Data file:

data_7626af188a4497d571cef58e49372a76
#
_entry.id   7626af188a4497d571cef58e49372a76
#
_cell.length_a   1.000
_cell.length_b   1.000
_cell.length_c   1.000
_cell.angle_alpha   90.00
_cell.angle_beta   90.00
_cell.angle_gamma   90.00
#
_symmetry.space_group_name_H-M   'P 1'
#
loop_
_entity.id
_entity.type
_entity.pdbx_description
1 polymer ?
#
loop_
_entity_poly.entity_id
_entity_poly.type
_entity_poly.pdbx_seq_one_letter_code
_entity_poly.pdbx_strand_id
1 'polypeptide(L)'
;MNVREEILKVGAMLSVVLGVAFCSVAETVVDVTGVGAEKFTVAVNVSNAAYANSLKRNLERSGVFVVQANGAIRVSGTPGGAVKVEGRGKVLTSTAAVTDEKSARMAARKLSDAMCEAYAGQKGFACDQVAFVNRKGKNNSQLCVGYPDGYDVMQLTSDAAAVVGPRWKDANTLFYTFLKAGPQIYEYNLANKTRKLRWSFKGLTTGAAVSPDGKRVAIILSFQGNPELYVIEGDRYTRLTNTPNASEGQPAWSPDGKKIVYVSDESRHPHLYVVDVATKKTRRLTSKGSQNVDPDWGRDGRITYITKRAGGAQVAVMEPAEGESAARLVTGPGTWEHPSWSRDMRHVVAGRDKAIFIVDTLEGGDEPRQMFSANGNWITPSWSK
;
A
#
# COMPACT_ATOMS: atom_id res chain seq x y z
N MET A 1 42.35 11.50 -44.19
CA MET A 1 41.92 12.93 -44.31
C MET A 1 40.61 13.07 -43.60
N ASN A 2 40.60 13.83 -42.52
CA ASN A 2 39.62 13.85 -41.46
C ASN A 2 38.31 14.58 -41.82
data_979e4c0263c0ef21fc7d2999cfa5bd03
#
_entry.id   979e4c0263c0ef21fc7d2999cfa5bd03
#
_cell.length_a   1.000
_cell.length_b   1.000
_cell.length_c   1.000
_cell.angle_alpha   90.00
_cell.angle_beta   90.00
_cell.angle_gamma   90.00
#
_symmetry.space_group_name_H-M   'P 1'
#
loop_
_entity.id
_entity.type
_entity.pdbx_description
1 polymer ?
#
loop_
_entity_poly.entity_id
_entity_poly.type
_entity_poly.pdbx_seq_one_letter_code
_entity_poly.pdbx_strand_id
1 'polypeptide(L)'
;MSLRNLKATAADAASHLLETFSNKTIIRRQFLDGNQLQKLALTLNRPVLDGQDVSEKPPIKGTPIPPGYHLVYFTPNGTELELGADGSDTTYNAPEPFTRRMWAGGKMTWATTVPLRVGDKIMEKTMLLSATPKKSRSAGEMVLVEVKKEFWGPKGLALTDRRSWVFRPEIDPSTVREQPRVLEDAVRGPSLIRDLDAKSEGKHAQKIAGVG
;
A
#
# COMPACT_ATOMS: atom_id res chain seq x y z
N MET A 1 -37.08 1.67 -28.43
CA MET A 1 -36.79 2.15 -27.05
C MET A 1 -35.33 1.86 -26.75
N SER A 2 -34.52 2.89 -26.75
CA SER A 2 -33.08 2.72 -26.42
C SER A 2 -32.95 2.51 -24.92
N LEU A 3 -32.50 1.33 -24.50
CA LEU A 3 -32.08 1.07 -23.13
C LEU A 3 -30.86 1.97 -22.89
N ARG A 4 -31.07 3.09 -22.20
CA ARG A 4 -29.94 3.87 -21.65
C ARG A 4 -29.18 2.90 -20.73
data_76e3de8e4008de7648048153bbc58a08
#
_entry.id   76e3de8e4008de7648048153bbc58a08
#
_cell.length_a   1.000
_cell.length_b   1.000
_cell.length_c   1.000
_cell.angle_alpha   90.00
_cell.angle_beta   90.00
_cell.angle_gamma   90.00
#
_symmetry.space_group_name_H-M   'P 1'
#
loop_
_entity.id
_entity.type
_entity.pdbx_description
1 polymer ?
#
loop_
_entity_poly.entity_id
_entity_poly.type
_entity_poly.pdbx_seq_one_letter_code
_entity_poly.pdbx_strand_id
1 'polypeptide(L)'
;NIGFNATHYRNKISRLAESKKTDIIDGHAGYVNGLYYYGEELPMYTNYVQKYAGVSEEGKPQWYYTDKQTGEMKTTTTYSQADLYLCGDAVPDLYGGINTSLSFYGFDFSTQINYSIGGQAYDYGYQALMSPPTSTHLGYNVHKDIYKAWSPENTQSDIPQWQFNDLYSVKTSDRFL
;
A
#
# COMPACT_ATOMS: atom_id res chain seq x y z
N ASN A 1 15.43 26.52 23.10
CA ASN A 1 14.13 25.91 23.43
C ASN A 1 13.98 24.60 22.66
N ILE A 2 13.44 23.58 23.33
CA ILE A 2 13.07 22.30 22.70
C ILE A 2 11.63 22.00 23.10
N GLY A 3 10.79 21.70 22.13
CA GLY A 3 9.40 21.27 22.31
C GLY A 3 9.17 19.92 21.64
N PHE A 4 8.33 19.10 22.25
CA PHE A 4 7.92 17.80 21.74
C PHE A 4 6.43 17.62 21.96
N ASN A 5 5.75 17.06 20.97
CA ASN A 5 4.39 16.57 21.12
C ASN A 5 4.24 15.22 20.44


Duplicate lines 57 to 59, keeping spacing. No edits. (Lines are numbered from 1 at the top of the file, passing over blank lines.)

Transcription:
_entity_poly.entity_id
_entity_poly.type
_entity_poly.pdbx_seq_one_letter_code